First result (H-alpha in part due to the moon still being quite close to full) - 220min NGC7000 - https://flic.kr/p/2h2meqM

 

The current setup can be seen at https://photos.app.g...BPidSw94BJbtdk8

 

Using Sequence Generator Pro's autofocus functionality, I get a perfect focus curve and also very good reproducibility (multiple consecutive autofocus attempts all end up on the same step-value, perhaps one step up or down occasionally)


Edited by Bart Declercq, 22 August 2019 - 02:31 AM.


#14 gunny01

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Posted 22 August 2019 - 08:01 AM

Ben, I built a similar set up for imaging with camera lenses last year and had quite a bit of fun with it. This Summer, I have been focusing more on high-resolution imaging and have not spent any time with ultra-wide field imaging. I used a Rokinon 135 f2 primarily and it is an excellent lens. I used in with a ZWO ASI183MM Pro with tiny pixels (2.4um) and it did quite well. There was some tilt that I never fully got rid of, but these were really my first imaging projects, so I wasn't too picky. 

 

This is a picture of the setup:

 

get.jpg?insecure

 

Similar to you, I used a wide Vixen bar with space for the camera and lens, as well as guidescope. In the center, I velcroed a dew heater. I did use an ADM ring to hold the camera lens and that helps with keeping everything steady and aligned. I used a Rigel focusing motor and controller. It has the disadvantage that each lens needs a big gear on the focus ring, but it works well and doesn't slip. Backlash is not an issue. 

 

Cygnus loop with Rokinon 135mm and ZWO ASI183MM Pro, Astrodon 3nm Ha and OIII:

 

get.jpg?insecure

 

I also used a Rokinon 35mm f1.4 lens for a two panel mosaic of most of Cygnus. I have never finished processing that data. The stars are pretty bad in the corners and have had better data to play with. In general, I think that these very wide lenses are challenging to use for astro work. Possible exceptions are the Signa 50mm ART or lenses of similar quality. 

 

I have recently bought a Canon 200mm f2.8 and have high hopes for this lens with the ZWO ASI1600MM Pro, similar filed of view of my previous setup but with bigger aperture. One thing that you may want to consider is purchase some step-down filter rings. The lens gains sharpness and you don't end up with diffraction artifacts around bright stars due to the polygonal iris. I have done a little bit of testing with a 52mm internal diameter filter with the Canon 200mm lens and it improves star shapes while keeping effective aperture at a respectable f4.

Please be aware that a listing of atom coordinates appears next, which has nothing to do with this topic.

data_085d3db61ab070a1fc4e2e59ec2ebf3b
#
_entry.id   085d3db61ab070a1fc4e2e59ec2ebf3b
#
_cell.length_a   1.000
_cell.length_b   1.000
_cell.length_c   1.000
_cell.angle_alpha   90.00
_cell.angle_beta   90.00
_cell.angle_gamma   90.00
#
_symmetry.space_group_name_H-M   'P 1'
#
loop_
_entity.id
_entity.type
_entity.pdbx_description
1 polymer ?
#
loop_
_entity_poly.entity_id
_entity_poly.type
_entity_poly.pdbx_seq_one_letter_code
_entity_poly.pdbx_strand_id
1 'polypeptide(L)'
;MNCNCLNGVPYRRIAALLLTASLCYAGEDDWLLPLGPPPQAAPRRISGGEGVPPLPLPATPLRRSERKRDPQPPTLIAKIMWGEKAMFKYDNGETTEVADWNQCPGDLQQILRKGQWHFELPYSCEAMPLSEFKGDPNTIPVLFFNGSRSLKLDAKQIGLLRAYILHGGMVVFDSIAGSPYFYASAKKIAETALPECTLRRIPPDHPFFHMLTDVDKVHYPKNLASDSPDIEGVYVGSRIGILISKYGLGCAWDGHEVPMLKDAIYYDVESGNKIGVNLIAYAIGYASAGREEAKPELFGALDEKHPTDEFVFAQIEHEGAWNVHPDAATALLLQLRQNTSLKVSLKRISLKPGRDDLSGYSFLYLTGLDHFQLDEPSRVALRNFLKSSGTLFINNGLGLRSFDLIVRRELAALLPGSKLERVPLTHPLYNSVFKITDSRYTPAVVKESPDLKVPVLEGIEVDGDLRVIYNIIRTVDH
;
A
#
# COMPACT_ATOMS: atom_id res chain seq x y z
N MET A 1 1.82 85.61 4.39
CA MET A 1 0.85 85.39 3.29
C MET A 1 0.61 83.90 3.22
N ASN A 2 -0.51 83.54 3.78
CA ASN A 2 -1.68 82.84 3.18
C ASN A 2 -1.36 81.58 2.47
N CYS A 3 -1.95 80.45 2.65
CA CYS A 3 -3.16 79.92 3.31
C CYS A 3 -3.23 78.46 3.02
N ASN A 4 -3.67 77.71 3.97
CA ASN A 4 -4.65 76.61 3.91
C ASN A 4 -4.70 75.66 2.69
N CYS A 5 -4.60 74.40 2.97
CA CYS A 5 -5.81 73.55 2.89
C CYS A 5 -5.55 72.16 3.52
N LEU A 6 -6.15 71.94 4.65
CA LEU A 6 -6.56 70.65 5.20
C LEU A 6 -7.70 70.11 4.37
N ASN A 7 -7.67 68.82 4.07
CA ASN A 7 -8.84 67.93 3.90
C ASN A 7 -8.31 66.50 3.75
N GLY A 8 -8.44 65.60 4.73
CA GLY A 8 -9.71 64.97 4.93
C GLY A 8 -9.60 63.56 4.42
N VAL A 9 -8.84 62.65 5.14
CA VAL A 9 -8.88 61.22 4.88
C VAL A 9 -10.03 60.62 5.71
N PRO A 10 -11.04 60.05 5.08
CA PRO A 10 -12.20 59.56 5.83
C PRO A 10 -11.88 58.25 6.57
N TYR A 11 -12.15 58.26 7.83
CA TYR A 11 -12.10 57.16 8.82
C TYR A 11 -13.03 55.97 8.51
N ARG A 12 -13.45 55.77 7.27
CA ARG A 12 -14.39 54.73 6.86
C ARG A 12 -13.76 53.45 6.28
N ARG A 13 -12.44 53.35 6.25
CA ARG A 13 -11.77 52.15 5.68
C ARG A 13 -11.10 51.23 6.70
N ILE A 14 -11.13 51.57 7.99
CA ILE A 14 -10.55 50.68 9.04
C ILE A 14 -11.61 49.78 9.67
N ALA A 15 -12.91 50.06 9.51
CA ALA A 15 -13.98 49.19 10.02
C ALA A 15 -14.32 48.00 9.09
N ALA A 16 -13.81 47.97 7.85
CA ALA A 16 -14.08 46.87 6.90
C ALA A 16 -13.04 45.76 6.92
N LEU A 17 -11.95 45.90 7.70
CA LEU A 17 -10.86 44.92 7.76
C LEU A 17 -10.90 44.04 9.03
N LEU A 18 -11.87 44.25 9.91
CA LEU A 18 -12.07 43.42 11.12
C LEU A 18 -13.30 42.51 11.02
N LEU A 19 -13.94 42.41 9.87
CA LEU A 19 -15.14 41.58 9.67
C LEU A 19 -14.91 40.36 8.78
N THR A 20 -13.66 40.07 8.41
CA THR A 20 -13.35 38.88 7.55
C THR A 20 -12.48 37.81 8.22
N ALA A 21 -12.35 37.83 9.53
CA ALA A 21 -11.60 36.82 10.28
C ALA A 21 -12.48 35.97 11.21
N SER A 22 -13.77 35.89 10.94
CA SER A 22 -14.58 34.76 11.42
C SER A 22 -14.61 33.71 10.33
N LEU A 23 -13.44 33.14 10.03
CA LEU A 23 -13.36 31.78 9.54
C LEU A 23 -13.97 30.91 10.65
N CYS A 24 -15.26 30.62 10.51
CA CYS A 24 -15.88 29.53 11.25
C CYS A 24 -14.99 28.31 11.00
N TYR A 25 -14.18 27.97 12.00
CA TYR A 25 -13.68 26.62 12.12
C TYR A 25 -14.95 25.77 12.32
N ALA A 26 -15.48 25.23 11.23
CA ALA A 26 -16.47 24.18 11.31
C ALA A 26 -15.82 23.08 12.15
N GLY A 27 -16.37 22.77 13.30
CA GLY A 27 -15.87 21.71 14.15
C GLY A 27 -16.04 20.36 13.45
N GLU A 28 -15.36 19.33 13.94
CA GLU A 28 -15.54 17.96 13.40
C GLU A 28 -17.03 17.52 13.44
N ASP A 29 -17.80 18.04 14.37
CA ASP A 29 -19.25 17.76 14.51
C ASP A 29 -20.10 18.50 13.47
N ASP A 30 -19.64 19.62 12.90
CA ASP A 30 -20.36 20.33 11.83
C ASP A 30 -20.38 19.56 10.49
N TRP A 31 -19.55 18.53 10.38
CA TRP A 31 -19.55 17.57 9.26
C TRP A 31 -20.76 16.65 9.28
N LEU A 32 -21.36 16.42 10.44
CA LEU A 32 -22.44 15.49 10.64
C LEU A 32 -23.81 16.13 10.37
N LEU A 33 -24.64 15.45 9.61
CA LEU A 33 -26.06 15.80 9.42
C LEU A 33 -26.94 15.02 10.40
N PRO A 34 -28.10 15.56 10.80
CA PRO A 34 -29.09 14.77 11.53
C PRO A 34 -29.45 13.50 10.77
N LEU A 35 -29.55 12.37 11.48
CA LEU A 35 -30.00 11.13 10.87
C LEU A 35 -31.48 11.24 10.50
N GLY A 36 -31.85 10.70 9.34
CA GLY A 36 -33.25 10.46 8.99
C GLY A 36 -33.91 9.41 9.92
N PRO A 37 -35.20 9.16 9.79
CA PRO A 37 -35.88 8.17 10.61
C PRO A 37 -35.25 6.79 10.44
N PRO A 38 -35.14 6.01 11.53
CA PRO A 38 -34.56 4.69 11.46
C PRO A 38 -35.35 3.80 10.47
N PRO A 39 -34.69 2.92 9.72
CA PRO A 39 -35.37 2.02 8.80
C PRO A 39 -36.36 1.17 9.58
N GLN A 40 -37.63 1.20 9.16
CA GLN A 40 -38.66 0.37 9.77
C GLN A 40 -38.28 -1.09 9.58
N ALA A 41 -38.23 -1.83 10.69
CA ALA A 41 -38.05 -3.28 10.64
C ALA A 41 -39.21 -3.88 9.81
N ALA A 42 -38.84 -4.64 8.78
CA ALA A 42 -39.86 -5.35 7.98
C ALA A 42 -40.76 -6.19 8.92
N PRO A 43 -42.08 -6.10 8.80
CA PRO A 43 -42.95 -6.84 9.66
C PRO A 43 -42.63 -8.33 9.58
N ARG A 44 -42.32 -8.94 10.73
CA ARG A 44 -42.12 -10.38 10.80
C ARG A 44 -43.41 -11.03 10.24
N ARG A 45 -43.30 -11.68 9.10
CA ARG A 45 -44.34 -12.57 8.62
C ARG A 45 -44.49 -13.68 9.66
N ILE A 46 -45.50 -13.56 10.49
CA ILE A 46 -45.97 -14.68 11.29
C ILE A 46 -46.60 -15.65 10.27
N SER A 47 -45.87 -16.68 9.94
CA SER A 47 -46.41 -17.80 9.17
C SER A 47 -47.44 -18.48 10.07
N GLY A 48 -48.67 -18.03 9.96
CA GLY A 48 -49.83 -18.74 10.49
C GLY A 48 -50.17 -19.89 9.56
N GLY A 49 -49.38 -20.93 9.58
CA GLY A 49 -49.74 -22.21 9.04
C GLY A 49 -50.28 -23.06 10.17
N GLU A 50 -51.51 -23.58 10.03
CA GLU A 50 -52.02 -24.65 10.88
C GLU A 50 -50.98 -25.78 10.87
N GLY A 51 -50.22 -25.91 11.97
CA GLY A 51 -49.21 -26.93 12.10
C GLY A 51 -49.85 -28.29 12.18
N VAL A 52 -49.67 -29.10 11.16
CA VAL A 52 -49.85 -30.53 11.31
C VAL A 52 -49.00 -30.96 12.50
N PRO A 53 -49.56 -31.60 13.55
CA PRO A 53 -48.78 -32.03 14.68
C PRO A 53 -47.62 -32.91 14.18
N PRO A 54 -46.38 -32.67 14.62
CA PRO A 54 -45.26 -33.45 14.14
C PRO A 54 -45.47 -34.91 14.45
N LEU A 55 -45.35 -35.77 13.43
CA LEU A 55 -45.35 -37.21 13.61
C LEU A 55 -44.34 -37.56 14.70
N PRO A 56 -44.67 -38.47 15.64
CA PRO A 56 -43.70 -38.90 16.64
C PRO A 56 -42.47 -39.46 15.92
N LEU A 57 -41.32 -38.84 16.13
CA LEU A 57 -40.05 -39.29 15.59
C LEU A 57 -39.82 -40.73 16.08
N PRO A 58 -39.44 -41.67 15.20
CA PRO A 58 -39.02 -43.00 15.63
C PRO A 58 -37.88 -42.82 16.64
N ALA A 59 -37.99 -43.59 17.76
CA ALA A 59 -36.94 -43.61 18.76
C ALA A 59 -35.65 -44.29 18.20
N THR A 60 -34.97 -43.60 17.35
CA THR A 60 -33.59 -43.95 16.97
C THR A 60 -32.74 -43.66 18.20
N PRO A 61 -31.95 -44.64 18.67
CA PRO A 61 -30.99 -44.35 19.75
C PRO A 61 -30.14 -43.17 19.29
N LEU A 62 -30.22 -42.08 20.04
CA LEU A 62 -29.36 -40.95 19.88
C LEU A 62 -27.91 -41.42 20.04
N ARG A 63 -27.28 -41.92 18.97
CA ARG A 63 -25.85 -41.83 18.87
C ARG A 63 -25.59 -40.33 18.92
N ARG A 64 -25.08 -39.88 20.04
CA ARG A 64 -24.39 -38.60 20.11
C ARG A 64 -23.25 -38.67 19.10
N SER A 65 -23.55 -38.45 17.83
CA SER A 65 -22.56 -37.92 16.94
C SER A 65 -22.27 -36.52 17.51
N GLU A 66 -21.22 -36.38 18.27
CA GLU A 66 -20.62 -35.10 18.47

Hi Luca,

 

    I recently got a Nitecrawler for my fsq and really like it.  Ron makes a tip tilt adjuster called the sidewinder that may help with  tilt problems.  He also makes various adapter at reasonable prices.  My two 1600's had serious problems with tilt, but with this sidewinder, I may reconsider and get another 1600 and try again. HTH.

 

Since a few days, I've been using the combination ASI1600MM-Cool + Canon 300mm F/4L USM (the ancient, non-IS variant) + https://astromechanics.org/ Canon adapter (that provides ascom control of the aperture and focus-motor for Canon lenses).

I'm still working on completely correcting for sensor-tilt, but the first results are so encouraging that I'm going to buy a second Canon 300mm F/4L USM to go with a second camera on the same mount to double my imaging speed.

 

First result (H-alpha in part due to the moon still being quite close to full) - 220min NGC7000 - https://flic.kr/p/2h2meqM

 

The current setup can be seen at https://photos.app.g...BPidSw94BJbtdk8

 

Using Sequence Generator Pro's autofocus functionality, I get a perfect focus curve and also very good reproducibility (multiple consecutive autofocus attempts all end up on the same step-value, perhaps one step up or down occasionally)

  See above Bart.  HTH


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#15 BenKolt

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Posted 22 August 2019 - 09:37 AM

Since a few days, I've been using the combination ASI1600MM-Cool + Canon 300mm F/4L USM (the ancient, non-IS variant) + https://astromechanics.org/ Canon adapter (that provides ascom control of the aperture and focus-motor for Canon lenses).

I'm still working on completely correcting for sensor-tilt, but the first results are so encouraging that I'm going to buy a second Canon 300mm F/4L USM to go with a second camera on the same mount to double my imaging speed.

 

First result (H-alpha in part due to the moon still being quite close to full) - 220min NGC7000 - https://flic.kr/p/2h2meqM

 

The current setup can be seen at https://photos.app.g...BPidSw94BJbtdk8

 

Using Sequence Generator Pro's autofocus functionality, I get a perfect focus curve and also very good reproducibility (multiple consecutive autofocus attempts all end up on the same step-value, perhaps one step up or down occasionally)

Thanks for the inputs, Bart!  In the future I may indeed get Canon adapters for my CCD's in order to expand the collection.